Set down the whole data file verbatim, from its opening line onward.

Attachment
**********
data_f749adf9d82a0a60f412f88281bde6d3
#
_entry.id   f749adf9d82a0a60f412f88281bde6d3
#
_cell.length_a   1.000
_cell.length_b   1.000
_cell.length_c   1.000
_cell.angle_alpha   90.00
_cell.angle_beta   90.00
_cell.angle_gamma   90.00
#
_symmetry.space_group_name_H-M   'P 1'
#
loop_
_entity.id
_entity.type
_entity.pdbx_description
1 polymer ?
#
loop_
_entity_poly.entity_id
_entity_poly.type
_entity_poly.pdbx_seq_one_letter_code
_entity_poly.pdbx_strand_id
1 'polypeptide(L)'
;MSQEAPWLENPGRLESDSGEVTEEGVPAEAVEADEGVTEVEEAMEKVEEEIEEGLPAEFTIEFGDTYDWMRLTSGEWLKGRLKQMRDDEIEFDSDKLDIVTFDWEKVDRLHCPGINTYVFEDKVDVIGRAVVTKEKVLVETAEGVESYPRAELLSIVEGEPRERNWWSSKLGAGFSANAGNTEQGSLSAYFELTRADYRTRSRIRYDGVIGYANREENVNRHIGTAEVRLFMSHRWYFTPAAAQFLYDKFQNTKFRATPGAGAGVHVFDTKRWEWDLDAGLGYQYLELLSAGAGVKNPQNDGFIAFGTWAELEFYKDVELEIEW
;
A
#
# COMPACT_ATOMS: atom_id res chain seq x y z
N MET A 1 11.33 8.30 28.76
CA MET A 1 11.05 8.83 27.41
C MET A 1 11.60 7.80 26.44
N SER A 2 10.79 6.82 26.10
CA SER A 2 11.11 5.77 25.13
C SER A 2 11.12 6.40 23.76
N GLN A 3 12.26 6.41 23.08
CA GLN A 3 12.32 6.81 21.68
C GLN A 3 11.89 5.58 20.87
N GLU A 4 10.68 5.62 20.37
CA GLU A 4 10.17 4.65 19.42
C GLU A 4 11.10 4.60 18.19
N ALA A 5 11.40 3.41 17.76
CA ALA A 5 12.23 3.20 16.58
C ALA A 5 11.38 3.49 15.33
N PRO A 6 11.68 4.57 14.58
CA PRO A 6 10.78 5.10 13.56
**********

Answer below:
data_f749adf9d82a0a60f412f88281bde6d3
#
_entry.id   f749adf9d82a0a60f412f88281bde6d3
#
_cell.length_a   1.000
_cell.length_b   1.000
_cell.length_c   1.000
_cell.angle_alpha   90.00
_cell.angle_beta   90.00
_cell.angle_gamma   90.00
#
_symmetry.space_group_name_H-M   'P 1'
#
loop_
_entity.id
_entity.type
_entity.pdbx_description
1 polymer ?
#
loop_
_entity_poly.entity_id
_entity_poly.type
_entity_poly.pdbx_seq_one_letter_code
_entity_poly.pdbx_strand_id
1 'polypeptide(L)'
;MSQEAPWLENPGRLESDSGEVTEEGVPAEAVEADEGVTEVEEAMEKVEEEIEEGLPAEFTIEFGDTYDWMRLTSGEWLKGRLKQMRDDEIEFDSDKLDIVTFDWEKVDRLHCPGINTYVFEDKVDVIGRAVVTKEKVLVETAEGVESYPRAELLSIVEGEPRERNWWSSKLGAGFSANAGNTEQGSLSAYFELTRADYRTRSRIRYDGVIGYANREENVNRHIGTAEVRLFMSHRWYFTPAAAQFLYDKFQNTKFRATPGAGAGVHVFDTKRWEWDLDAGLGYQYLELLSAGAGVKNPQNDGFIAFGTWAELEFYKDVELEIEW
;
A
#
# COMPACT_ATOMS: atom_id res chain seq x y z
N MET A 1 11.33 8.30 28.76
CA MET A 1 11.05 8.83 27.41
C MET A 1 11.60 7.80 26.44
N SER A 2 10.79 6.82 26.10
CA SER A 2 11.11 5.77 25.13
C SER A 2 11.12 6.40 23.76
N GLN A 3 12.26 6.41 23.08
CA GLN A 3 12.32 6.81 21.68
C GLN A 3 11.89 5.58 20.87
N GLU A 4 10.68 5.62 20.37
CA GLU A 4 10.17 4.65 19.42
C GLU A 4 11.10 4.60 18.19
N ALA A 5 11.40 3.41 17.76
CA ALA A 5 12.23 3.20 16.58
C ALA A 5 11.38 3.49 15.33
N PRO A 6 11.68 4.57 14.58
CA PRO A 6 10.78 5.10 13.56